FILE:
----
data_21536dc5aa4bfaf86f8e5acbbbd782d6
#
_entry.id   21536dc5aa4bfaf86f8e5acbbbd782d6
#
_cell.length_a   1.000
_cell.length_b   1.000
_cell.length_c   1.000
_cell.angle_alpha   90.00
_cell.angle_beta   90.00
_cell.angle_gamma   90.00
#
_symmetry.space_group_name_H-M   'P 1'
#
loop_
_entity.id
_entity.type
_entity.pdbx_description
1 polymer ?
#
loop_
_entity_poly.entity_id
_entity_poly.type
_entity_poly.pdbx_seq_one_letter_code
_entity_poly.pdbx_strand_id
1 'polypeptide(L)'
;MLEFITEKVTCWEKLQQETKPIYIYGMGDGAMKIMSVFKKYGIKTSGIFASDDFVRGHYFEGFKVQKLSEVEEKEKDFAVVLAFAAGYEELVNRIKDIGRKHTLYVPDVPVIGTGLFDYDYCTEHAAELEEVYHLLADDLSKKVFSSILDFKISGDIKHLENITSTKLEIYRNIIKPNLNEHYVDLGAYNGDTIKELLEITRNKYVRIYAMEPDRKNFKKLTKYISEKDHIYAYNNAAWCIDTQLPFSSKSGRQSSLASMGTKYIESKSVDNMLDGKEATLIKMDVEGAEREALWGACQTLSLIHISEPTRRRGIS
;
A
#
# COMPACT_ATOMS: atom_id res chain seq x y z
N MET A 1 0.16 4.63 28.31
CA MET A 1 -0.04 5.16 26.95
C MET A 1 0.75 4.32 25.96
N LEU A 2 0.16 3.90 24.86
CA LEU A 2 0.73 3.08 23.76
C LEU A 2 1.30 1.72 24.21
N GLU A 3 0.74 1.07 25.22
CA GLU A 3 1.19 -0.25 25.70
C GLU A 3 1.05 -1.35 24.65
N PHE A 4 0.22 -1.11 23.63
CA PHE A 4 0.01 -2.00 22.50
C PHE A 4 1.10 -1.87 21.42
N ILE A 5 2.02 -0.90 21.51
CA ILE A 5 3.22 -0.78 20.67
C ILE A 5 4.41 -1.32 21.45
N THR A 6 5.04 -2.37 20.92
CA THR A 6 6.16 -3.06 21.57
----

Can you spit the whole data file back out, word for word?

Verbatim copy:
data_21536dc5aa4bfaf86f8e5acbbbd782d6
#
_entry.id   21536dc5aa4bfaf86f8e5acbbbd782d6
#
_cell.length_a   1.000
_cell.length_b   1.000
_cell.length_c   1.000
_cell.angle_alpha   90.00
_cell.angle_beta   90.00
_cell.angle_gamma   90.00
#
_symmetry.space_group_name_H-M   'P 1'
#
loop_
_entity.id
_entity.type
_entity.pdbx_description
1 polymer ?
#
loop_
_entity_poly.entity_id
_entity_poly.type
_entity_poly.pdbx_seq_one_letter_code
_entity_poly.pdbx_strand_id
1 'polypeptide(L)'
;MLEFITEKVTCWEKLQQETKPIYIYGMGDGAMKIMSVFKKYGIKTSGIFASDDFVRGHYFEGFKVQKLSEVEEKEKDFAVVLAFAAGYEELVNRIKDIGRKHTLYVPDVPVIGTGLFDYDYCTEHAAELEEVYHLLADDLSKKVFSSILDFKISGDIKHLENITSTKLEIYRNIIKPNLNEHYVDLGAYNGDTIKELLEITRNKYVRIYAMEPDRKNFKKLTKYISEKDHIYAYNNAAWCIDTQLPFSSKSGRQSSLASMGTKYIESKSVDNMLDGKEATLIKMDVEGAEREALWGACQTLSLIHISEPTRRRGIS
;
A
#
# COMPACT_ATOMS: atom_id res chain seq x y z
N MET A 1 0.16 4.63 28.31
CA MET A 1 -0.04 5.16 26.95
C MET A 1 0.75 4.32 25.96
N LEU A 2 0.16 3.90 24.86
CA LEU A 2 0.73 3.08 23.76
C LEU A 2 1.30 1.72 24.21
N GLU A 3 0.74 1.07 25.22
CA GLU A 3 1.19 -0.25 25.70
C GLU A 3 1.05 -1.35 24.65
N PHE A 4 0.22 -1.11 23.63
CA PHE A 4 0.01 -2.00 22.50
C PHE A 4 1.10 -1.87 21.42
N ILE A 5 2.02 -0.90 21.51
CA ILE A 5 3.22 -0.78 20.67
C ILE A 5 4.41 -1.32 21.45
N THR A 6 5.04 -2.37 20.92
CA THR A 6 6.16 -3.06 21.57